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Chasing Men of a Certain Age, but Not Conan

As TNT prepares to unveil its first unaired originals of Southland on March 2, Turner Entertainment Networks President Steve Koonin says he considers the NBC castoff “one of the tougher projects we’ve ever done.” And speaking of properties jettisoned by NBC, Koonin also says that Turner has not reached out to Conan O’Brien, but allows that he would “never say never” to the host, despite the success of George Lopez on TBS in late night.

In a wide-ranging chat with B&C Executive Editor Melissa Grego, Koonin speaks about all of this, plus why cable is going to steal a bigger piece of the upfront pie. An edited transcript of the interview follows.

How are you feeling about Southland as unaired originals begin this week?
This is one of the tougher projects we’ve ever done, because there’s really not an experience in a playbook. It was difficult to wrap our arms around it. It’s not an original that we’ve been seeding and launching, and it’s also not an acquired show like a Mentalist or Law & Order that has a track record. So, I’m cautiously optimistic, but with a big capital C in “cautious” because I just don’t know; I don’t have a feel for it. I hope it works.

Men of a Certain Age just wrapped its first season this week. You’ve ordered a second. Did it perform as you hoped?
This show surpassed every expectation I had. Our criteria are critical success, for which we got a check-plus; adding value to sales clients and cable affiliates, that’s a check-plus; and potential in ratings, [another] check-plus. It couldn’t have performed better than it did.

What are your thoughts on Conan O’Brien?
I think Conan O’Brien is a terrific talent. If Conan chooses to put his brand with the right brand, he can do extremely well. It depends what his needs are and his agenda is. We have entered late night for the first time with George Lopez, and we’re extremely pleased with the show. One of our key strategies on TBS is youth and diversity, and George is helping us with youth and diversity. So, we don’t have a need [for Conan], but I guess at the end of the day we’ll never say never.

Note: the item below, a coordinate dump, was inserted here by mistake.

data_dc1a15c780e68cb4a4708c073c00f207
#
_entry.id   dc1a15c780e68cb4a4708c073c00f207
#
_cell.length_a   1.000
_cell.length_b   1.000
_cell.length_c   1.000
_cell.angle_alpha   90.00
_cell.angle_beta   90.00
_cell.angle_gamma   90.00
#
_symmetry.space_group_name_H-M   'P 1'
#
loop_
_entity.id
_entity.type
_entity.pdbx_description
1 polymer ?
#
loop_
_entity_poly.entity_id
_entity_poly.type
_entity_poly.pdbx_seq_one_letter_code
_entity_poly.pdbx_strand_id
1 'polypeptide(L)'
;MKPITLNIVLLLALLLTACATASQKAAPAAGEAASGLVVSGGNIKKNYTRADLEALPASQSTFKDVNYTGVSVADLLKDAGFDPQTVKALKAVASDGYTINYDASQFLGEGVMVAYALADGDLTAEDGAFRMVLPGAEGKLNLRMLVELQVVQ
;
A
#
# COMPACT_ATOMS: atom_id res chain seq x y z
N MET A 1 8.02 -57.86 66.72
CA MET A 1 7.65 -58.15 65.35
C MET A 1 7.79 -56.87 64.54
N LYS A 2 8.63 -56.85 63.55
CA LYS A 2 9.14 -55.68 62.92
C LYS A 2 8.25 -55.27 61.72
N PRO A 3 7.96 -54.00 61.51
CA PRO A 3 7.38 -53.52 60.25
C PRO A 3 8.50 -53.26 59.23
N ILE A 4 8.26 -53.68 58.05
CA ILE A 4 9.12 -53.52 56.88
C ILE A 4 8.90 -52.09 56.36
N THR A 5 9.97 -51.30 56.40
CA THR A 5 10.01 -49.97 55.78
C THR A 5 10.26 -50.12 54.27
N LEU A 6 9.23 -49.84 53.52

What would you do with O’Brien if Turner got him?
I can only answer the question if we had a plan to grab Conan, but truthfully our networks don’t at this point in time. To just look at a person like Conan and be able to tell you what we’d do, how we’d do, how it would work, we haven’t done the due diligence and I’m not sure [we would] until we hear from his people that that’s something they’re interested in. The point is we’ve not pursued him; if [Conan’s camp is] interested in having a conversation with us, we’re happy to. But we have George Lopez in its infancy, one of the most ambitious projects cable has ever undertaken, a 200-night-a-year talk show. We’re not sitting here talking about adding our second one.

Is there anything out there that is getting ratings and heat that you’re not doing?
I think lifestyle programming has really caught on. I applaud the Food Network. What used to be a business of cooking shows and stand-and-stir has turned into terrific entertainment. And I am a big fan of it. I think lifestyle nets like Food Network and Travel Channel have really done a great job. They are true to their brand. I am fascinated by and respect brand-centric networks that stay consistent rather than try to find the next hot thing.

What are the emphases, or the business stories, you aim to get across to marketers about your cable network brands in 2010?
One of the big headlines is TruTV shaking up the 18-49 [demo]. It has crashed the top 10 and has stayed in the top 10, and has had tremendous growth since it’s been rebranded.

You said recently that three years ago, cable got some 30% of the upfront take to broadcast’s 70%, but that has changed. What will the split be this upfront season?
I’m not being evasive, but I don’t predict percentages because that’s for the ad sales people. The point that I was making is that the idea of cable as a viable substitution for broadcast has absolutely been ceded. And it’s not only ceded, it is accepted.

But better than the 30-70 that you referred to?
Exactly. This isn’t revolution, this is evolution. And this is fact-based evolution. And the facts are showing the audience is shifting to cable, the money is following and it will happen over time. It’s not a one-year process. We’re in our third year of doing an upfront during broadcast week. Now it’s an accepted fact, and it’s absolutely part of the thinking today. When we introduced the concept, it was a bit alien.